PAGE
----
Group 9. Macquarie Island measurements (Kreidenweis)


S. Kreidenweis
F. Brechtel
S. Whittlestone
N. Tindale
J. Seymour
M. Harvey
J. Gras
C. Dick

The objectives of the experiments performed on the Macquarie Island platform during ACE-1 were threefold. First, the measurements were to be used to provide a regional context for data interpretation and modeling. That is, measurements were to be compared with those made at other ACE-1 sites to establish whether regional gradients in key parameters were present, and to help establish regionally-representative values of these key parameters. Second, the Macquarie Island observations were to be compared with historical data records from the site, in part to determine the extent to which conditions during the ACE-1 study period reflected average conditions during the same season. Finally, a number of self-contained studies were also planned.

The group met to discuss progress to date on each of these objectives, and to discuss plans for further work. To address objectives one and two, a first step was to separate observations into clean marine and continentally-influenced subsets. These divisions were based upon radon, wind direction, and back trajectory criteria. Whittlestone, Brechtel and Kreidenweis reported progress in this area, and the divisions proposed were generally agreed upon. With respect to the first objective, Brechtel and Kreidenweis reported results of initial analyses of the aerosol number concentration, [CN], and size distribution measurements at the three surface sites (Macquarie Island, Cape Grim, and Discoverer), performed in collaboration with CG and Disco PIs. There was generally good agreement between clean marine average values of [CN] and size distribution shape, suggesting some degree of homogeneity in the ACE-1 region. The Macquarie Island values were also within reported ranges for historical [CN] data for Cape Grim baseline conditions and from coastal Antarctica sites, for the spring/summer seasons. A [CN] data set from about 1986 to the present exists for the Macquarie Island site, but has not yet been analyzed; this will be done by Gras, Dick and Whittlestone in the coming months.

With respect to the third objective, four studies were identified. The first involves comparing Harvey's CCN measurements with predicted [CCN] computed from measured size distributions and chemistry. For this, Tindale's chemical measurements are needed; the analyses of his samples is planned. The second study involves comparing single-particle chemistry at Macquarie Island (Tindale, Seymour, Kreidenweis and Brechtel) with that from other sites. The third involves extension of the particle size classification into sizes larger than those measured by the DMPS system, using Harvey's ASASP-X data. The fourth study is in conjunction with the C-130 team, to assist in their analyses of the new particle production event observed during their Macquarie Island fly-over. Aerosol data from the surface will be compared with aircraft data. Weber reported good agreement between surface [CN] and [CN] measured from the C-130 at lowest altitudes. Clarke and Li's C-130 size distributions generally compared well with those measured at the surface, although these need to be looked at more closely.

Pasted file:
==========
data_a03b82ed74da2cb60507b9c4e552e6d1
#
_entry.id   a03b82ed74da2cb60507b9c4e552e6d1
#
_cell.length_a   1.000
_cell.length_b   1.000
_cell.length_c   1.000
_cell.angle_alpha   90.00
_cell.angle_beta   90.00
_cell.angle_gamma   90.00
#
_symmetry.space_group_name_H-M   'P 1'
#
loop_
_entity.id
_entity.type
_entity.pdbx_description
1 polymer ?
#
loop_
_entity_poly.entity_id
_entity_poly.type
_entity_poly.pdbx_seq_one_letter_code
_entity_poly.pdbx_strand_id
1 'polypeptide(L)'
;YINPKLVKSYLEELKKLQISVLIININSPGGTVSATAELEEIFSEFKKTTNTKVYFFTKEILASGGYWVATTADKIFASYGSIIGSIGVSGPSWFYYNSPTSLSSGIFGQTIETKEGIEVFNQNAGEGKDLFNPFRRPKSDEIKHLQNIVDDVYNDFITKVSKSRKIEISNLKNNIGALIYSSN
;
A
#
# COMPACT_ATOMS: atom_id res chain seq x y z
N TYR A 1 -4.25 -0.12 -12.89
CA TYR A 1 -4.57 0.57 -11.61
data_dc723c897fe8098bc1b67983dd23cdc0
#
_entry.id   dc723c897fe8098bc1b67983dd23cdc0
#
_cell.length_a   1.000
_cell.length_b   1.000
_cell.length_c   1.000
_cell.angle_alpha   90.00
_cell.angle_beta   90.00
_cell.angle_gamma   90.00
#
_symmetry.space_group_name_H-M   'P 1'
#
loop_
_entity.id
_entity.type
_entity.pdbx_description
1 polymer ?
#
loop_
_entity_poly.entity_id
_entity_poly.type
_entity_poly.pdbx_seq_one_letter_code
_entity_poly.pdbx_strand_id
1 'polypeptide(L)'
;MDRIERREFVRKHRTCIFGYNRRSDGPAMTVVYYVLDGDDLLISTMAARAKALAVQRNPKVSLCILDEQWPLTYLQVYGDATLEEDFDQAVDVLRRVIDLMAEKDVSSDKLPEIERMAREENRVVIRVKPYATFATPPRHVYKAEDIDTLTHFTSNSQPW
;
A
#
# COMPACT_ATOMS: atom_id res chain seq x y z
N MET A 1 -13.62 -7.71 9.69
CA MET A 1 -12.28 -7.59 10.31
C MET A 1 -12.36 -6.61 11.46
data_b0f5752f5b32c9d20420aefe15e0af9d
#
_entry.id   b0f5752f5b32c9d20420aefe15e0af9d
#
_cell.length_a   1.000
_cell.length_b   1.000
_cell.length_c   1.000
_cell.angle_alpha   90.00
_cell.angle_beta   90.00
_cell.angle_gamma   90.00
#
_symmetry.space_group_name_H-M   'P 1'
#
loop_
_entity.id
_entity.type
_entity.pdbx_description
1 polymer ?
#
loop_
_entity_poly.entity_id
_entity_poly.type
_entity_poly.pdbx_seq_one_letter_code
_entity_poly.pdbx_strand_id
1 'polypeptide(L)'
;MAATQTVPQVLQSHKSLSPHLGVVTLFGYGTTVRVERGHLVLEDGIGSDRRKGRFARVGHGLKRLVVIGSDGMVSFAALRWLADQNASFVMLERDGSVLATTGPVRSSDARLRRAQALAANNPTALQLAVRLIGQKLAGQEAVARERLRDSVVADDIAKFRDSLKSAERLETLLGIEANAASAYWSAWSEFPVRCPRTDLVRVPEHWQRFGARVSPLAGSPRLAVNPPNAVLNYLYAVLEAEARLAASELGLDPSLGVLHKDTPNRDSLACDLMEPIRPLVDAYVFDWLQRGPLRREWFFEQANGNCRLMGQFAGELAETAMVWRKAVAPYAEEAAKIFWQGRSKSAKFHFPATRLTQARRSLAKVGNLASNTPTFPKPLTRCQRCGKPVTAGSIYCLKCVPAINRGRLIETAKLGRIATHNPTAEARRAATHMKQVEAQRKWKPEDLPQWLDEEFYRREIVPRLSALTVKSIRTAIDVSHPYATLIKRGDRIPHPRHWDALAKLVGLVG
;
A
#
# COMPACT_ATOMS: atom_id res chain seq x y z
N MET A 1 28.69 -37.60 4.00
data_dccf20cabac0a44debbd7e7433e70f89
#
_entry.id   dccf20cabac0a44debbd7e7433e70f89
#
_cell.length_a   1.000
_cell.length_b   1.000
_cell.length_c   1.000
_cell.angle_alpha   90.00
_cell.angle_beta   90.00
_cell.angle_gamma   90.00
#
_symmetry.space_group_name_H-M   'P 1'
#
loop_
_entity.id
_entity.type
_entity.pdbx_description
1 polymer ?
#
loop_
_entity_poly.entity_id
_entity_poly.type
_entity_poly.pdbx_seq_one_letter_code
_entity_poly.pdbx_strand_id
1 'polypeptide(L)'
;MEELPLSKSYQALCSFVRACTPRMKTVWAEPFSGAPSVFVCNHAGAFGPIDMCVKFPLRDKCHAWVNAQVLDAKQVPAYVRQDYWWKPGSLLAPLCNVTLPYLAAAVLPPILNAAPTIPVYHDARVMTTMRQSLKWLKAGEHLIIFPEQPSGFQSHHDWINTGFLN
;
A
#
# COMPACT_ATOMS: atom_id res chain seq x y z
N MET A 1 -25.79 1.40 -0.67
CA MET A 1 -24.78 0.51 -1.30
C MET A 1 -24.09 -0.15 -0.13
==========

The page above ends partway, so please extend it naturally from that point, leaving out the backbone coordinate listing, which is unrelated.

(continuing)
Several action items were identified by the group. First, the Macquarie Island meteorological analyses performed thus far should be folded into the discussion of regional meteorology being prepared at CSIRO. We will continue to discuss the air mass categorizations to converge on a set of clean marine times. Whittlestone will examine the historical Macquarie Island radon measurements, to be compared with the ACE-1 radon measurements. Gras, Dick and Whittlestone will process the historical [CN] measurements. Harvey will complete analysis of the CCN and ASASP-X data, needed for several of the studies identified. Tindale will complete analyses of the chemical data. These persons will continue the communications begun at the workshop and will define future collaborative efforts based upon the outcome of this work. To address regional aerosol issues, Wiedensohler is leading an intercomparison analysis of clean marine aerosol characteristics at the three surface sites, which will be completed later this year. Finally, Weber is leading the C-130 case study interpretation, and will be in communication with the Macquarie Island investigators to request additional information needed for that work.

Planned papers (special issue only; from list provided by T. Bates):